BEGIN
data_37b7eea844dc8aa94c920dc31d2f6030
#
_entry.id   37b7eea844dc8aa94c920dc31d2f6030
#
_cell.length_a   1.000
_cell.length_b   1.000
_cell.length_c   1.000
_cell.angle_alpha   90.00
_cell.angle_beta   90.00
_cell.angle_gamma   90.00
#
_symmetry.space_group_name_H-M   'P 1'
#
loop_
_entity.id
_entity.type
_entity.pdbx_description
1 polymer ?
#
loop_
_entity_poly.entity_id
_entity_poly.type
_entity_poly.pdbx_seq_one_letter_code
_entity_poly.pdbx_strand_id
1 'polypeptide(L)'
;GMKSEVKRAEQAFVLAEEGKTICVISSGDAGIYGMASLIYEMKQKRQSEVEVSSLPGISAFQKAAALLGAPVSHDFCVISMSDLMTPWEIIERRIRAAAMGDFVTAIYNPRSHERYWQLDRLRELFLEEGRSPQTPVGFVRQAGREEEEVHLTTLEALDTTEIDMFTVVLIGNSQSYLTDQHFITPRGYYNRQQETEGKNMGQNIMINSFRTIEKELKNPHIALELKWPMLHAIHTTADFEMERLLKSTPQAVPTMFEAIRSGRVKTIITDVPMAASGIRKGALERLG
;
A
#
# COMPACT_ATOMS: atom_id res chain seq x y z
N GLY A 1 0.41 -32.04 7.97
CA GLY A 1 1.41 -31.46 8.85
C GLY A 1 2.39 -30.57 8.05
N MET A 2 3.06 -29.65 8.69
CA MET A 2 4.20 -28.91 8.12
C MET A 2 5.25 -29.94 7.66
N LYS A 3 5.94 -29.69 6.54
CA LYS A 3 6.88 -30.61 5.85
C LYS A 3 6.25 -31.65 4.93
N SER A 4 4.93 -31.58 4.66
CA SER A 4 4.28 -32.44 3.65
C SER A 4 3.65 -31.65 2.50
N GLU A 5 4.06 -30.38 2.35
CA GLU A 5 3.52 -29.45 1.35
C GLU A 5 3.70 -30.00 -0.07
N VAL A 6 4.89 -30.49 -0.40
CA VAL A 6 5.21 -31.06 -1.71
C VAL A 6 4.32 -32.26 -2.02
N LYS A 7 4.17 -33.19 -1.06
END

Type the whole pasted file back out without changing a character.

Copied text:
data_37b7eea844dc8aa94c920dc31d2f6030
#
_entry.id   37b7eea844dc8aa94c920dc31d2f6030
#
_cell.length_a   1.000
_cell.length_b   1.000
_cell.length_c   1.000
_cell.angle_alpha   90.00
_cell.angle_beta   90.00
_cell.angle_gamma   90.00
#
_symmetry.space_group_name_H-M   'P 1'
#
loop_
_entity.id
_entity.type
_entity.pdbx_description
1 polymer ?
#
loop_
_entity_poly.entity_id
_entity_poly.type
_entity_poly.pdbx_seq_one_letter_code
_entity_poly.pdbx_strand_id
1 'polypeptide(L)'
;GMKSEVKRAEQAFVLAEEGKTICVISSGDAGIYGMASLIYEMKQKRQSEVEVSSLPGISAFQKAAALLGAPVSHDFCVISMSDLMTPWEIIERRIRAAAMGDFVTAIYNPRSHERYWQLDRLRELFLEEGRSPQTPVGFVRQAGREEEEVHLTTLEALDTTEIDMFTVVLIGNSQSYLTDQHFITPRGYYNRQQETEGKNMGQNIMINSFRTIEKELKNPHIALELKWPMLHAIHTTADFEMERLLKSTPQAVPTMFEAIRSGRVKTIITDVPMAASGIRKGALERLG
;
A
#
# COMPACT_ATOMS: atom_id res chain seq x y z
N GLY A 1 0.41 -32.04 7.97
CA GLY A 1 1.41 -31.46 8.85
C GLY A 1 2.39 -30.57 8.05
N MET A 2 3.06 -29.65 8.69
CA MET A 2 4.20 -28.91 8.12
C MET A 2 5.25 -29.94 7.66
N LYS A 3 5.94 -29.69 6.54
CA LYS A 3 6.88 -30.61 5.85
C LYS A 3 6.25 -31.65 4.93
N SER A 4 4.93 -31.58 4.66
CA SER A 4 4.28 -32.44 3.65
C SER A 4 3.65 -31.65 2.50
N GLU A 5 4.06 -30.38 2.35
CA GLU A 5 3.52 -29.45 1.35
C GLU A 5 3.70 -30.00 -0.07
N VAL A 6 4.89 -30.49 -0.40
CA VAL A 6 5.21 -31.06 -1.71
C VAL A 6 4.32 -32.26 -2.02
N LYS A 7 4.17 -33.19 -1.06